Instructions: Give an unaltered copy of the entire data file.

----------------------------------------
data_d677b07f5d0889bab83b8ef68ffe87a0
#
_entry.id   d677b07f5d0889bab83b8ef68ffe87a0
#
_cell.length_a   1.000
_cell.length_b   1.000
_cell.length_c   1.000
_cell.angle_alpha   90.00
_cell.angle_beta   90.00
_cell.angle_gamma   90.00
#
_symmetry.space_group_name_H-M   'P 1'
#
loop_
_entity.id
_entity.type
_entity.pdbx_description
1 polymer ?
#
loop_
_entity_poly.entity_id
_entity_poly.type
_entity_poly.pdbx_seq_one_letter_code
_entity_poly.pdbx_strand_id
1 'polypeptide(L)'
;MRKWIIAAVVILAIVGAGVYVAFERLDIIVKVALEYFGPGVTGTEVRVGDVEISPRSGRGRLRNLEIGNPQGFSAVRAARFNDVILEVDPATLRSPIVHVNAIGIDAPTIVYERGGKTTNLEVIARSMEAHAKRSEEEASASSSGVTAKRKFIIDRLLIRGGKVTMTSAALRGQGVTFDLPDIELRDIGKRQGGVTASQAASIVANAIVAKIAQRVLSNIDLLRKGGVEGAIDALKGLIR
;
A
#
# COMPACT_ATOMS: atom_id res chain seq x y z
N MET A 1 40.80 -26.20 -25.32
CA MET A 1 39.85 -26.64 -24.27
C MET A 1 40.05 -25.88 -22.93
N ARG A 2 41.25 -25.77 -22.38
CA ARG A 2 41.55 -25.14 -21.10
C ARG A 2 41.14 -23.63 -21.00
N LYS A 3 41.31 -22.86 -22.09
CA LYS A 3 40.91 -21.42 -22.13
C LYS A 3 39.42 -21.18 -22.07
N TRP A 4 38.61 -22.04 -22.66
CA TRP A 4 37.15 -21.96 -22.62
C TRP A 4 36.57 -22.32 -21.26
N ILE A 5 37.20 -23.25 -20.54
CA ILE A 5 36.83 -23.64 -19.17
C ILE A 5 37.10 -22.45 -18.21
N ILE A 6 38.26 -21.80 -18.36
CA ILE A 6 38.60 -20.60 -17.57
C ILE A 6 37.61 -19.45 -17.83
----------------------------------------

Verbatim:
data_d677b07f5d0889bab83b8ef68ffe87a0
#
_entry.id   d677b07f5d0889bab83b8ef68ffe87a0
#
_cell.length_a   1.000
_cell.length_b   1.000
_cell.length_c   1.000
_cell.angle_alpha   90.00
_cell.angle_beta   90.00
_cell.angle_gamma   90.00
#
_symmetry.space_group_name_H-M   'P 1'
#
loop_
_entity.id
_entity.type
_entity.pdbx_description
1 polymer ?
#
loop_
_entity_poly.entity_id
_entity_poly.type
_entity_poly.pdbx_seq_one_letter_code
_entity_poly.pdbx_strand_id
1 'polypeptide(L)'
;MRKWIIAAVVILAIVGAGVYVAFERLDIIVKVALEYFGPGVTGTEVRVGDVEISPRSGRGRLRNLEIGNPQGFSAVRAARFNDVILEVDPATLRSPIVHVNAIGIDAPTIVYERGGKTTNLEVIARSMEAHAKRSEEEASASSSGVTAKRKFIIDRLLIRGGKVTMTSAALRGQGVTFDLPDIELRDIGKRQGGVTASQAASIVANAIVAKIAQRVLSNIDLLRKGGVEGAIDALKGLIR
;
A
#
# COMPACT_ATOMS: atom_id res chain seq x y z
N MET A 1 40.80 -26.20 -25.32
CA MET A 1 39.85 -26.64 -24.27
C MET A 1 40.05 -25.88 -22.93
N ARG A 2 41.25 -25.77 -22.38
CA ARG A 2 41.55 -25.14 -21.10
C ARG A 2 41.14 -23.63 -21.00
N LYS A 3 41.31 -22.86 -22.09
CA LYS A 3 40.91 -21.42 -22.13
C LYS A 3 39.42 -21.18 -22.07
N TRP A 4 38.61 -22.04 -22.66
CA TRP A 4 37.15 -21.96 -22.62
C TRP A 4 36.57 -22.32 -21.26
N ILE A 5 37.20 -23.25 -20.54
CA ILE A 5 36.83 -23.64 -19.17
C ILE A 5 37.10 -22.45 -18.21
N ILE A 6 38.26 -21.80 -18.36
CA ILE A 6 38.60 -20.60 -17.57
C ILE A 6 37.61 -19.45 -17.83